Widows and orphans

8 Dec

THE Misfit glances at me across the desk and wrinkles up her nose. She’s one of those pale-skinned, stick-thin women who would snap in a strong wind. If there was an outbreak of cholera in the office, she would be the first to go.

“The trouble with me,” she whispers as she peels an orange, “is I don’t like people. That’s why I became a sub-editor. I couldn’t stand being a reporter. I hate the public. Can’t bear talking to them – never could, never will.”

I sort of agree silently, employing a series of sympathetic facial expressions.

“That’s why sub-editors are all odd,” she continues. “You have to be a bit anti-social, a bit anal, to do this job and work these hours. Look at what we do. We correct other people’s mistakes and have in-depth conversations about whether Fifa should be capped up or how many Ds there are in granddad. That’s fucking anal.

“And Gaddafi. Jesus Christ. How many discussions have we had over how to spell Gaddafi? With a double-D and one F? With one D and a double-F? With a fucking Q or a K instead of a G, for Christ’s sake, and with an apostrophe thrown in? We’re all strange. And we do it into the early hours of the morning when other people are asleep. Or shagging.”

I’ve stopped typing. I glance around the office. It’s late and there are only three people on the subs desk: myself, the Misfit, and Leek Man, who is down the other end of the room brewing his strange green tea. Leek Man’s odd, I must agree. Spends all his spare time in isolation sitting on his allotment with his prize leeks. And the strangest thing is he throws them away when he’s exhibited them. Doesn’t eat them. I watch him swaying in the shadows like a long, tall Musselburgh as he drops a teabag in the bin. And the Misfit, she’s as odd as a lost sock. That just leaves me.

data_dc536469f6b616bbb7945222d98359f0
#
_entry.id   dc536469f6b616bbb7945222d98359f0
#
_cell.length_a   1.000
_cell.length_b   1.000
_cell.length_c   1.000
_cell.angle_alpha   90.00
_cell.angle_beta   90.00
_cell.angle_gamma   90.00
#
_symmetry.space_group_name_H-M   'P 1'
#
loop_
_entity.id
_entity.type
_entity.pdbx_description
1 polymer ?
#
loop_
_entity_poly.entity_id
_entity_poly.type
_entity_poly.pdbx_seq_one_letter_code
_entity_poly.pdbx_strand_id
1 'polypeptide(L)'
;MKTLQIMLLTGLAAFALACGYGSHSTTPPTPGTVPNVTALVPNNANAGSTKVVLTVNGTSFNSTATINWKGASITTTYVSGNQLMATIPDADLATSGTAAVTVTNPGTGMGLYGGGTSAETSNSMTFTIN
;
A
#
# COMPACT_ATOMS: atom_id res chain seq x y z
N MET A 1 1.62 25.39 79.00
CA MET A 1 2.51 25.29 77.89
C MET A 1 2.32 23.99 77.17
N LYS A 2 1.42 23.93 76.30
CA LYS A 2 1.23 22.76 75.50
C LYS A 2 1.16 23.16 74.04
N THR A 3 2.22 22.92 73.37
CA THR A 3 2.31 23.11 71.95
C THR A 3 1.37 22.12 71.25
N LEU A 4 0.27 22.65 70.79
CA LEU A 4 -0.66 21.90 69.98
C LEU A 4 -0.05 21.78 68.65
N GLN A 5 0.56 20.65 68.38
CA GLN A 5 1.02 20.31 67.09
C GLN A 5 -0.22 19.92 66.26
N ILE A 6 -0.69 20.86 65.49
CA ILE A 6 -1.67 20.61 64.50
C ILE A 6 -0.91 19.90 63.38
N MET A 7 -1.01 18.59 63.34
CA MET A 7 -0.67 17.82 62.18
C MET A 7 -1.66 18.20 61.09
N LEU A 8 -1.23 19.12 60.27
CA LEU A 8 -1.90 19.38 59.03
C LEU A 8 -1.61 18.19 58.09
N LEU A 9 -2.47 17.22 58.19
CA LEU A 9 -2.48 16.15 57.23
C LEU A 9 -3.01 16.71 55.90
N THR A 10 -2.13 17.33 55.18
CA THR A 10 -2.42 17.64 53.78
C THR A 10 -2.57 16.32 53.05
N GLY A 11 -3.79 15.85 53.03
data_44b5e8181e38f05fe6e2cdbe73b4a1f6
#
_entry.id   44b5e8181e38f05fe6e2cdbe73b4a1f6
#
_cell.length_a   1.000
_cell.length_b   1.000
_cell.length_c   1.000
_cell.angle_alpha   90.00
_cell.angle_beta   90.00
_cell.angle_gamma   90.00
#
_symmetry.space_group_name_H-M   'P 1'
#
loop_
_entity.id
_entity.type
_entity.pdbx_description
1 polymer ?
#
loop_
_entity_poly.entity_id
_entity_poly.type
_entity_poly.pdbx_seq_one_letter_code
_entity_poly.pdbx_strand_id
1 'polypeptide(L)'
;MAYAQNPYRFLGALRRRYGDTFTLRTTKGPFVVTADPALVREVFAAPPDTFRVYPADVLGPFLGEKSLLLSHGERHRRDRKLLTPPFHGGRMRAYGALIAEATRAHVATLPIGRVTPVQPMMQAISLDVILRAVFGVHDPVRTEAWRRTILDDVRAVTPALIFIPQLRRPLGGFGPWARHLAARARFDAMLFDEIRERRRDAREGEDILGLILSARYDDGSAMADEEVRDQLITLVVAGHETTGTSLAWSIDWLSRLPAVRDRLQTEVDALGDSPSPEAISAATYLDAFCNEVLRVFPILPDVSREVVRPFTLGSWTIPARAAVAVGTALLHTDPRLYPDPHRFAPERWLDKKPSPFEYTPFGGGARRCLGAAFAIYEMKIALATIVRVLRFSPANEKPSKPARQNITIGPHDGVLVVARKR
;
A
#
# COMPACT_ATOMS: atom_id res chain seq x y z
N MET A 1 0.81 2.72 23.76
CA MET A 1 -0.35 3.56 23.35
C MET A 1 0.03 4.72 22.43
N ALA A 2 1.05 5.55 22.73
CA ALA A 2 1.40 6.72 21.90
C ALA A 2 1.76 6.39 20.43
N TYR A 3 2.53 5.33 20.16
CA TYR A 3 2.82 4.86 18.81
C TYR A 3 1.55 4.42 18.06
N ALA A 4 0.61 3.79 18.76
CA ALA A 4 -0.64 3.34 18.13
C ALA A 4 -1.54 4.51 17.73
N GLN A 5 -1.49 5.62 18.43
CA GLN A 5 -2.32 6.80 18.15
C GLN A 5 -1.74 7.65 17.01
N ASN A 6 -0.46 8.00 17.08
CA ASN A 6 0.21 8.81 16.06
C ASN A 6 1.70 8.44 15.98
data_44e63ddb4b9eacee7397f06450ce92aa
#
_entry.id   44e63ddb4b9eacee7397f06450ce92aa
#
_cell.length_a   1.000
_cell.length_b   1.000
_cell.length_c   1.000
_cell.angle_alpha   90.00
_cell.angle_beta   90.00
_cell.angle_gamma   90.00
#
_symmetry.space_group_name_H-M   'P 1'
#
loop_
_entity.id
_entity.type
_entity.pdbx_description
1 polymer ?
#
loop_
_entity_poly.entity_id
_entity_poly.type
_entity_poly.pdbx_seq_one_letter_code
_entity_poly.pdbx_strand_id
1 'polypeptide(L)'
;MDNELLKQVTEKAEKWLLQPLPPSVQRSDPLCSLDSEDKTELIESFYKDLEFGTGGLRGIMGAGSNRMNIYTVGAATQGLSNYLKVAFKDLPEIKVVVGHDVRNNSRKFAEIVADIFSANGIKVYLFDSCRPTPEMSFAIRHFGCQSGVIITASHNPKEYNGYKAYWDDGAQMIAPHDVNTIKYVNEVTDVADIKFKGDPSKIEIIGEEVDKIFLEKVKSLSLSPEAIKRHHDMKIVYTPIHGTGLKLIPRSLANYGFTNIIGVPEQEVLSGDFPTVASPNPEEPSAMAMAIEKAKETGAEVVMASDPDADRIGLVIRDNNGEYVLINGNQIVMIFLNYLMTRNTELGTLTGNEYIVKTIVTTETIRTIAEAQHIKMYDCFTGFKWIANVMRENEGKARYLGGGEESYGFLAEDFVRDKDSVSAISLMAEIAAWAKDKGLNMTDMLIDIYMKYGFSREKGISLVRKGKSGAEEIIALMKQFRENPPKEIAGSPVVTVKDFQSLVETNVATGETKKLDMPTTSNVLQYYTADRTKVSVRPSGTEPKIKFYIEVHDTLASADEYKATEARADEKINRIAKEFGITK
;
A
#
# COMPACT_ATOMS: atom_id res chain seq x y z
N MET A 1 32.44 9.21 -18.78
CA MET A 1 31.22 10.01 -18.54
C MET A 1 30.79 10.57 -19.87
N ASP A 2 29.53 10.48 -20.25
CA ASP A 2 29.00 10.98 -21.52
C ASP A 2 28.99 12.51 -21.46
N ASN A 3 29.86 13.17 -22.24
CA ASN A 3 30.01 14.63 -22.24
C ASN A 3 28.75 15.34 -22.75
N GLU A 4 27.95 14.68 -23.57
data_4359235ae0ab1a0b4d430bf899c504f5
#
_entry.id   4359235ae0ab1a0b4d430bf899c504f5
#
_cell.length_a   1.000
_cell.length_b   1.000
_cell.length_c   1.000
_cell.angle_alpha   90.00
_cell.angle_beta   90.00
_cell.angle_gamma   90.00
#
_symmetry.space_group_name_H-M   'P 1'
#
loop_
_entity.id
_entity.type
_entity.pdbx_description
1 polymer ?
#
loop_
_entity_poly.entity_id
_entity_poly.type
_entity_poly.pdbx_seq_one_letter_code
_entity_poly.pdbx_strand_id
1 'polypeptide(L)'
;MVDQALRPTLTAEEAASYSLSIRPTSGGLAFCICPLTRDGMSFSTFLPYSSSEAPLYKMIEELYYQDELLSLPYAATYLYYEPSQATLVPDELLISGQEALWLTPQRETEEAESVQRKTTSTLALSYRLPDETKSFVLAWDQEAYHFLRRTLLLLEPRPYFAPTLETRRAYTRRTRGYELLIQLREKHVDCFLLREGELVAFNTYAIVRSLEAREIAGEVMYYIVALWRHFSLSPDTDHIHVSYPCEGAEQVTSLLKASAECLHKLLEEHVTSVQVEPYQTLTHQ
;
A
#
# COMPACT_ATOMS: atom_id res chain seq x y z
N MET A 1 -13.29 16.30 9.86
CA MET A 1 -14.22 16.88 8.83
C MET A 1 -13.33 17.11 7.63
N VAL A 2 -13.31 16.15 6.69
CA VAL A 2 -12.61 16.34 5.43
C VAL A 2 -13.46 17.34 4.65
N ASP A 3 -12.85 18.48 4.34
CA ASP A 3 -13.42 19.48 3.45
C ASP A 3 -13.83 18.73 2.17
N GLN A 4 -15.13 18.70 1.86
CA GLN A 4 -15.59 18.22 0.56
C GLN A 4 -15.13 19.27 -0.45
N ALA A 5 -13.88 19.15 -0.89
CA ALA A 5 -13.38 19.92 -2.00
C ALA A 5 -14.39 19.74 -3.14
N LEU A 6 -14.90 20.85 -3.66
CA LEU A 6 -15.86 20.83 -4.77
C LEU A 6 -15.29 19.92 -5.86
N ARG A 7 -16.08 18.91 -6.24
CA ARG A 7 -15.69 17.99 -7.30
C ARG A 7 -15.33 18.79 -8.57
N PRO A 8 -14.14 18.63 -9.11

And I think about the old boys who were on the desk when I started at my first paper. There was the one-eyed Scotsman, Alan McBump, who always had plasters on his nose and head because he was forever drunk – but he could tell the difference between eight-point Helvetica and Swiss at twenty paces. And old Cowswill who lived in a caravan and spent his lunch breaks rewriting the Daily Telegraph front page with a red pen. Definitely odd. And they were both jazz buffs. Perhaps that’s something to do with it. And then there’s Trout Man who breezes into the NOB for the occasional casual shift, despite being made redundant. Tweed jacket, bow tie and smokes a pipe. He’s a jazz fanatic too. I sense a theme developing here.

Two hours later, as an owl hoots in the churchyard behind the office and Nitherley sleeps, I chuck my bag in the car, sink into the driver’s seat and turn on the ignition. The CD player fires up and Miles Davis blows his trumpet across the empty car park. And I think: the Misfit’s right. We’re all bloody odd.


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